Tuesday, May 21, 2024

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Responding to the rise and rise of captives

Douglas Plenty is a Partner in Insurance Consulting at Ernst & Young LLP, based in London, United Kingdom.
Imogen Gammidge is a Senior Consulting in Insurance Consulting at Ernst & Young LLP, based in London, United Kingdom.

Unprecedented disruption, a hardening (re)insurance market, and the onset of new major risks have increased interest in captive use by corporate risk managers. The captive market – once seen as an alternative to traditional commercial insurance – is establishing itself as a valuable risk management tool and a market in its own right. 

Changing risk profiles, from tangible assets, including physical property, to intangible assets, such as intellectual property, has meant that corporates are seeking alternative methods to provide coverage or capacity where traditional insurance cannot.

We estimate that the captive market grew to a total gross written premium of US $250bn in 2022 (Source: EY Nextwave Insurance – commercial and reinsurance paper). Through offering flexible and sophisticated insurance solutions, captives have expanded globally and diverted premium from the open market – and there’s every reason to believe they will continue to do so. 

Addressing the changing needs of corporate customers

The changing needs of customers in the commercial market, including corporate risk managers, global businesses, and mid-market organisations, is a major driver of this growth.

Customers are seeking tailored insurance solutions that meet their exact risk profiles and reflect their virtual asset base, operating models, and geographical footprints.



Large corporations have been examining their insurance strategies and selecting captives to provide a range of capabilities unavailable on the open market and will continue to if traditional insurers cannot meet their requirements.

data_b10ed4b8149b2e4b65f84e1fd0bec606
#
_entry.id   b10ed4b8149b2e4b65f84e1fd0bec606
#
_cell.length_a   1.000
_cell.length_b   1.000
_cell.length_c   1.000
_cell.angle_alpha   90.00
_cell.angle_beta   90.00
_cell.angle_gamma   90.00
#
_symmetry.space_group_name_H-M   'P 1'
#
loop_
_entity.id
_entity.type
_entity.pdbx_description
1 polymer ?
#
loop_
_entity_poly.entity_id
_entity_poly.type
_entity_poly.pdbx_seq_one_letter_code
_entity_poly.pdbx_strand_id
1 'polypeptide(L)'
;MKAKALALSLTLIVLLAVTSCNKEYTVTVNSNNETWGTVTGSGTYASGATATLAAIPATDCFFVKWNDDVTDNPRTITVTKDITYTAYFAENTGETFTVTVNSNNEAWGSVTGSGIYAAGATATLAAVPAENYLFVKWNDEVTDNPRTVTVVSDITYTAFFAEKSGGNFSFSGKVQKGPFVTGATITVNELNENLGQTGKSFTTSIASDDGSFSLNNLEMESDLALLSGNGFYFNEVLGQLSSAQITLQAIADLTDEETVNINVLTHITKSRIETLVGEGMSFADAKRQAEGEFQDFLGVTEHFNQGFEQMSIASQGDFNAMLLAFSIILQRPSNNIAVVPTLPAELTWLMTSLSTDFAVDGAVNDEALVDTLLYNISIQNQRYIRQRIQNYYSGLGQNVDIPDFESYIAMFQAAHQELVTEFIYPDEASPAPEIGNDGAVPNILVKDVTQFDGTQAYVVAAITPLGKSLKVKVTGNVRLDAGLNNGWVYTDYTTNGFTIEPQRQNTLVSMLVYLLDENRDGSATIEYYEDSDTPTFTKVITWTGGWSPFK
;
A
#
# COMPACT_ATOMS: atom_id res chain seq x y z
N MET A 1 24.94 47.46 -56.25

For many smaller corporates facing new and more costly risks, captives are also being seen as a potential tool to manage the impact of pricing shifts which have substantially hit some industries.

As businesses expand their operations into new markets and increase their reliance on technology, they also become more vulnerable to intangible risks, such as climate events, political volatility, changes in regulation, and cyber-attacks.

With the increasing value of intangible assets from corporate companies, the demand for coverage, and more robust protections from cyber and climate threats through advanced risk insights, is ever increasing.

Companies of all sizes and sectors are now seeking effective risk advisory services and packaged solutions that feature data and analytics services, provision of risk engineering and market-specific offerings, tailored to local laws and regulations.

Solving for intangibles and new threats

To solve for the rise of intangible risks, which now comprise most of the value on company balance sheets, many corporate risk managers have embraced self-insurance for coverage and risk insights that are not readily accessible on the open market.

Corporates have realised the potential for captives to provide advanced analytics and insight generation capabilities, which has led them to master their parents’ risks and build effective loss prevention strategies.

Reduced losses, in combination with use of sophisticated reinsurance purchasing, has resulted in a reduction in portfolio volatility and captives becoming increasingly comfortable taking on more risk.

Captives are further deploying data analytics tools to enhance their risk retention reviews, pricing and coverage negotiations, and risk management efforts. Having grown increasingly self-sufficient and profitable, many large captives see little reason to turn to the open market.